Na$^+$/Ca$^2+$ exchange current in ventricular myocytes of fish heart: contribution to sarcolemmal Ca$^2+$ influx
J. Exp. Biol. (July 1999)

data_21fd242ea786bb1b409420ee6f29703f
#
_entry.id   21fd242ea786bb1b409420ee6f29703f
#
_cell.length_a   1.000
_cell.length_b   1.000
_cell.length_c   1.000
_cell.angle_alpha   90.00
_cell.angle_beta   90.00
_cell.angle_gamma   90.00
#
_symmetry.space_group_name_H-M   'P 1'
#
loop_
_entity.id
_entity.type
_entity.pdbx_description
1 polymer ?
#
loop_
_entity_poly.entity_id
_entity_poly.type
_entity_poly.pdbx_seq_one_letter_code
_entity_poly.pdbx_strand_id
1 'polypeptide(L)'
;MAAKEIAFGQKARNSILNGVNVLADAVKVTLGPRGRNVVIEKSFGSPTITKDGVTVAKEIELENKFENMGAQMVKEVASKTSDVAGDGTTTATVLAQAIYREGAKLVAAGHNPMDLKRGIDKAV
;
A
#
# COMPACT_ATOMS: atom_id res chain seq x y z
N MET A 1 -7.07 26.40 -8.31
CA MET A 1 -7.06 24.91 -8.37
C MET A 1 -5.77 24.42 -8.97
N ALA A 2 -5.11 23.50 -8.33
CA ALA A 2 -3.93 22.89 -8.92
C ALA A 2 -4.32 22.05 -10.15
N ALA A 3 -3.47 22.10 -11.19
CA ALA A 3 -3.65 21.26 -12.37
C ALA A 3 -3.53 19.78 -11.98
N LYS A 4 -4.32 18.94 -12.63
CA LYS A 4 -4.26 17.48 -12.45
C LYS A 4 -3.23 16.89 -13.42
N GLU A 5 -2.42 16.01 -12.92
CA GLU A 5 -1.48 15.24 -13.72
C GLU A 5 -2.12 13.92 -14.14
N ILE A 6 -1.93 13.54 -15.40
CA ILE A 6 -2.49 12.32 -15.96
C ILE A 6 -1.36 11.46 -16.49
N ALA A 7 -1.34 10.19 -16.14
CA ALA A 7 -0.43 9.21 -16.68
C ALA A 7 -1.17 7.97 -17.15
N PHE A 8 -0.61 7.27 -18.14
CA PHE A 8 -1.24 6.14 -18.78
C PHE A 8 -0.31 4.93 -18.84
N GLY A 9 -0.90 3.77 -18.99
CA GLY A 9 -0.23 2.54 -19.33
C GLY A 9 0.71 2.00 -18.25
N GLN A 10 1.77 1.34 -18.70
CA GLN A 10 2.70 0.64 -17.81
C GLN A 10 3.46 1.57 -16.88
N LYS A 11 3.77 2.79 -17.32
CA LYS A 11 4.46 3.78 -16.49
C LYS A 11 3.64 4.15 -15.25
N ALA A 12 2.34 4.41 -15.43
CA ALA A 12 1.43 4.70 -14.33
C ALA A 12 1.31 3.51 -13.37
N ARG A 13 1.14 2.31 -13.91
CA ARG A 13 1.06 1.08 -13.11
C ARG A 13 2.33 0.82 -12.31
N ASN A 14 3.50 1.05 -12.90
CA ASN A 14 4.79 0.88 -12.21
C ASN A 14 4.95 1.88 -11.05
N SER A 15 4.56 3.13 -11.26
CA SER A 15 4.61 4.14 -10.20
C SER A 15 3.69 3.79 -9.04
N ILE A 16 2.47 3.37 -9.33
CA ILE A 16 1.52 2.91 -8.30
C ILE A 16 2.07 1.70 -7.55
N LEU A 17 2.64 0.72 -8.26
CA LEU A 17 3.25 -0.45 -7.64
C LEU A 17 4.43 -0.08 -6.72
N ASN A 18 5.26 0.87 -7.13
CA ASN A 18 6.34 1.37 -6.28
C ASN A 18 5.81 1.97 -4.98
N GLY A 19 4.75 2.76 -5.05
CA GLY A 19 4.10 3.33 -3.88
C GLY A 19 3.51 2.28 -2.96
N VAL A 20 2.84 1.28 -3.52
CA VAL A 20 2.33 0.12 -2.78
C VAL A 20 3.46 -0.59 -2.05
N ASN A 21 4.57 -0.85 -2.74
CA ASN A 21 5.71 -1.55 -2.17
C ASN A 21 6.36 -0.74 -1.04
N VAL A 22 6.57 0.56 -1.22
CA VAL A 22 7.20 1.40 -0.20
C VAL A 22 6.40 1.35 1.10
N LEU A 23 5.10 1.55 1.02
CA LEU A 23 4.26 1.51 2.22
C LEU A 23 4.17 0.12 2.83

Influx of extracellular Ca$^2+$ plays a major role in the activation of contraction in fish cardiac cells. The relative contributions of Na$^+$/Ca$^2+$ exchange and L-type Ca$^2+$ channels to Ca$^2+$ influx are, however, unknown. Using a physiological action potential as the command pulse in voltage-clamped heart cells, we examined sarcolemmal Ca$^2+$ influx through Na$^+$/Ca$^2+$ exchange and L-type Ca$^2+$ channels in crucian carp (Carassius carassius L.) ventricular myocytes. When other cation conductances were blocked, a Ni2+-sensitive current with the characteristic voltage- and time-dependent properties of the Na$^+$/Ca$^2+$ exchange current could be distinguished. At the maximum overshoot voltage of the ventricular action potential (+40 mV; Na$^+$i=10 mmol l-1), the density of the Na$^+$/Ca$^2+$ exchange current was 2.99+/-0.27 pA pF-1 for warm-acclimated fish (23 degrees C) and 2.38+/-0.42 pA pF-1 for cold-acclimated fish (4 degrees C) (means +/- s.e.m., N=5-6; not significantly different, P=0.26). The relative contributions of the Na$^+$/Ca$^2+$ exchanger and L-type Ca$^2+$ channels to Ca$^2+$ influx were estimated using two partly different methods. Integration of the Ni2+-sensitive Na$^+$/Ca$^2+$ exchange current and the verapamil- and Cd2+-sensitive L-type Ca$^2+$ current suggests that, during the action potential, approximately one-third of the activating Ca$^2+$ comes through Na$^+$/Ca$^2+$ exchange and approximately two-thirds through L-type Ca$^2+$ channels. An alternative method of analysis, using the inward tail current as a measure of the total sarcolemmal Ca$^2+$ flux from which the Ni2+-sensitive Na$^+$/Ca$^2+$ exchange current was subtracted to obtain the Ca$^2+$ influx through the channels, suggests that L-type Ca$^2+$ channels and Na$^+$/Ca$^2+$ exchange are almost equally important in the activation of contraction. Furthermore, the time course of cell shortening is not adequately explained by sarcolemmal Ca$^2+$ influx through the channels alone, but is well approximated by the sum of Ca$^2+$ influx through the channels and the exchanger. The present results indicate that reverse Na$^+$/Ca$^2+$ exchange in crucian carp ventricular myocytes has sufficient capacity to trigger contraction and suggest that the exchange current makes a significant contribution to contractile Ca$^2+$ during the physiological action potential. The relative significance of channels and exchanger molecules in sarcolemmal Ca$^2+$ entry into crucian carp ventricular myocytes was unaffected by thermal acclimation when determined at 22 degrees C.
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